Recently, Mike Calvo posted an article to the Serotek Blog called “The Coming Crisis.” The article consolidated a lot of things Mike has said over the past few years and tells the reader why Serotek has such a different set of priorities and strategies than the more traditional AT software companies.
Mike’s article got me thinking about a broader range of challenges that all AT software companies, including Serotek, will have to face in the future. The biggest obstacle to these companies come in the form of AT distributed without cost to users or institutions and from free (as in freedom with a lower case “f”) AT software that carries the GNU General Public License (GPL) or some other license similar to it. Some of these screen readers, magnifiers, scan and read programs and on screen keyboards to name a few categories being addressed by the free, open source and without cost communities, are starting to gain some traction.
Recently, a friend showed me the new version of VoiceOver that will come with the Macintosh Leopard OS release. The Apple team has included a number of truly innovative concepts and the software works much better than the version in OSX, Tiger Edition. Apple includes the open source Safari browser in its operating systems, I recommend that they open up the source and slap GPL on VoiceOver as I am fairly confident that it is not a feature that drives profits in the Macintosh division of their business.
As the Apple Accessibility API is not terribly similar to those from Microsoft and Sun, they will probably not lose much to their competition and will probably gain some useful functionality if some hackers add support for iAccessible2 and, perhaps, the JavaAccessBridge. An open source VoiceOver would push the art forward on both Apple and other platforms.
On the Windows side, Microsoft includes Narrator which is still not a fully functional screen reader but the Vista version is a major improvement over the one they shipped in XP. It would also be useful if Microsoft made Narrator open source, slapped on GPL and let the bazillion Windows hackers around the world take a crack at it. There are a ton of blind programmers who program for Windows who would enjoy the opportunity to hack away at a stable, albeit feature poor, screen reader.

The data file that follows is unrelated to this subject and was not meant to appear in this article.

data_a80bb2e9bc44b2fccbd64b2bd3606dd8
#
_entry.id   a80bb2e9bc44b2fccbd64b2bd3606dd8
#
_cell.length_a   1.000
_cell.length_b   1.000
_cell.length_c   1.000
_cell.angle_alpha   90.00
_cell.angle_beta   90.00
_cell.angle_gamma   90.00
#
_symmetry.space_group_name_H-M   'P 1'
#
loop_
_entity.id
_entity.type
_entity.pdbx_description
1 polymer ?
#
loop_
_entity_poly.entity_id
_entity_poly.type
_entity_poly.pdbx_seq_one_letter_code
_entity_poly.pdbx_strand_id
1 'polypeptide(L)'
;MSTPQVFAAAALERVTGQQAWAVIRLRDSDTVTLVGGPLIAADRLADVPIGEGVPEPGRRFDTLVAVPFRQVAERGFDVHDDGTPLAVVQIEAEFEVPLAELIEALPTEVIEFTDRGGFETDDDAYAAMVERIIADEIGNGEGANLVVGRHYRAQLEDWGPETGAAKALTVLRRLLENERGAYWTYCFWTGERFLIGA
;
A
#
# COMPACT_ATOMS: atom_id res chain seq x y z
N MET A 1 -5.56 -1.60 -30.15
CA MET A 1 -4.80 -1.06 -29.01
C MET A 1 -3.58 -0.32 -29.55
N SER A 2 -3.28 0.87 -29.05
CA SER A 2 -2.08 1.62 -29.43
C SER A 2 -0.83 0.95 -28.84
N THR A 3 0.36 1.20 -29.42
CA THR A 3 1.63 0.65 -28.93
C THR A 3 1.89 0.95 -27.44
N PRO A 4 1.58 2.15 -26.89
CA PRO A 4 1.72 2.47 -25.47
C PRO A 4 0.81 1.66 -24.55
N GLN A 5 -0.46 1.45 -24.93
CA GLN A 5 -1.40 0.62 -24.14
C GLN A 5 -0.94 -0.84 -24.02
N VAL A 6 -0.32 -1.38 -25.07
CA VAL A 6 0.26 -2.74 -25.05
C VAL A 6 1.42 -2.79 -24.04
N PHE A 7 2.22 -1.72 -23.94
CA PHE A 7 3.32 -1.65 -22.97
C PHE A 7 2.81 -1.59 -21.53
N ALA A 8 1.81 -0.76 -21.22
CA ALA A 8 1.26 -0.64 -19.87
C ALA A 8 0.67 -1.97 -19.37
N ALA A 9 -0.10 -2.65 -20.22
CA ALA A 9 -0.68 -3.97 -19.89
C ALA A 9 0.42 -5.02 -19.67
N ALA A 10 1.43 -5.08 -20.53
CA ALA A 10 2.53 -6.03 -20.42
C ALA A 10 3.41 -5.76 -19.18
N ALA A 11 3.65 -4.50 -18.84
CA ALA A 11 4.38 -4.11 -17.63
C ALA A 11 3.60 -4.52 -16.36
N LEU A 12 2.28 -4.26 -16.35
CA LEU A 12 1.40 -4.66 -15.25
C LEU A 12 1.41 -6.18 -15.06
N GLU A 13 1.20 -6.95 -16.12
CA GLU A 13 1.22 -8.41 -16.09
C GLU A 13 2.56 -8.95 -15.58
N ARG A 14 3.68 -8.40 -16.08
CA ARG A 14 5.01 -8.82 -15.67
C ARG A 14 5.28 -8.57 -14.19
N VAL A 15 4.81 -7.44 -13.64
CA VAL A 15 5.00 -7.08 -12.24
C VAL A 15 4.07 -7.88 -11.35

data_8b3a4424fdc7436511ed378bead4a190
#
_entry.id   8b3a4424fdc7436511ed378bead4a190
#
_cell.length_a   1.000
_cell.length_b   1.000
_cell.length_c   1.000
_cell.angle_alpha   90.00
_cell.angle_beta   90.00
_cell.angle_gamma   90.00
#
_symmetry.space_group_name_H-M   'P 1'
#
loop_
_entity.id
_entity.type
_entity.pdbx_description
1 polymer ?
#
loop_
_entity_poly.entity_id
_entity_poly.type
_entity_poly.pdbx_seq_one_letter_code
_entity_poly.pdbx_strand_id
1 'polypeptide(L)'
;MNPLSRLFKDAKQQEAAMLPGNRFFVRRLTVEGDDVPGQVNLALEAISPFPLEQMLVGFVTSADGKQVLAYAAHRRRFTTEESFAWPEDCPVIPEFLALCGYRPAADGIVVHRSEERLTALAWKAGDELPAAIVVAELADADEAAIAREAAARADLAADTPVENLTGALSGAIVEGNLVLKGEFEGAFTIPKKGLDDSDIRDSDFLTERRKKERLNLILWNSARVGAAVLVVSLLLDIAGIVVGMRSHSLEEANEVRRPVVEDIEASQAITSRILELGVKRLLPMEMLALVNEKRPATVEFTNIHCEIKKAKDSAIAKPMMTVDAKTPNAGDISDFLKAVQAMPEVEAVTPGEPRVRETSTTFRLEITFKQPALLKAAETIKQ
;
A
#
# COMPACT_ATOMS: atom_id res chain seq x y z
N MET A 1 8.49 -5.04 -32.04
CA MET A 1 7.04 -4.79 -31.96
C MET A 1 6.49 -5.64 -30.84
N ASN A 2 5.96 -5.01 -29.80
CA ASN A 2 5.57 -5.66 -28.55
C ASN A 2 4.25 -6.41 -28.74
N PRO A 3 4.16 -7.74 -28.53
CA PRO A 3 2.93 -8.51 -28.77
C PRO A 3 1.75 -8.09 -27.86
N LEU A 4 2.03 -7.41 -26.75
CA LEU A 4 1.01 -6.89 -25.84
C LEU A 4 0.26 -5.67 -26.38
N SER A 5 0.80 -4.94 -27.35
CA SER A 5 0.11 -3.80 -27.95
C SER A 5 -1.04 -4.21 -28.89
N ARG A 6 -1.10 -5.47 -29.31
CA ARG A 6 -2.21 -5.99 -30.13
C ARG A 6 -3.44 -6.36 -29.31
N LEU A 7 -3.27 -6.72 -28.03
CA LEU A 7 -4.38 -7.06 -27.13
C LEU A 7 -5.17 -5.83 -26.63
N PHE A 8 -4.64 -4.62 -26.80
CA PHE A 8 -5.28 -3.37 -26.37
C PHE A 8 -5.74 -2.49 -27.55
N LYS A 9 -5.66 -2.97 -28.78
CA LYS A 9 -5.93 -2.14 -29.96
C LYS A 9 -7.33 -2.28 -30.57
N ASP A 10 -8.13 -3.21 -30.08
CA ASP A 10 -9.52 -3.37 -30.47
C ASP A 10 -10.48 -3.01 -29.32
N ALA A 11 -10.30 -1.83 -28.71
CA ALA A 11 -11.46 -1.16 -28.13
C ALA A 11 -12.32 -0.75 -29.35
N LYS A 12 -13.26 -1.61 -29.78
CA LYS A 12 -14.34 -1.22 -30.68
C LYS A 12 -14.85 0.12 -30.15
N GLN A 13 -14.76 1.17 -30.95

A screen reader out of Australia called Non Visual Desktop Access (NVDA) is already a GPL release. The software is written in Python and already does a lot of the DOM tricks for Internet and other programs. The code base is reasonably stable and volunteers from around the world have already translated it into a pile of different human languages. I know of a number of people who are already designing features and working to add them to NVDA. This software, largely due to some technical similarities can probably leverage some code from the orca screen reader for GNU/Linux gnome desktop.
The gnome desktop first had gnopernicus which failed so miserably that Sun, who led the project, scrapped it entirely and launched the orca initiative. I’ve been using orca on an Ubuntu distribution and, for what it does, it works pretty well. Unfortunately, it doesn’t do a lot but it is available in a ton of different languages. While the gnome desktop tries to make the user experience more similar to Macintosh or Windows, it is still a UNIX like environment and still requires difficult installation procedures, various edits to system text files and a number of tasks that are automated or wrapped in a clean and intuitive interface in Windows and Macintosh. I like orca and gnome but I’ve also been using UNIX like systems since 1986, well before graphical interfaces arrived in that world and most tasks involved editing obscure text files. For blind hackers, orca is a good solution.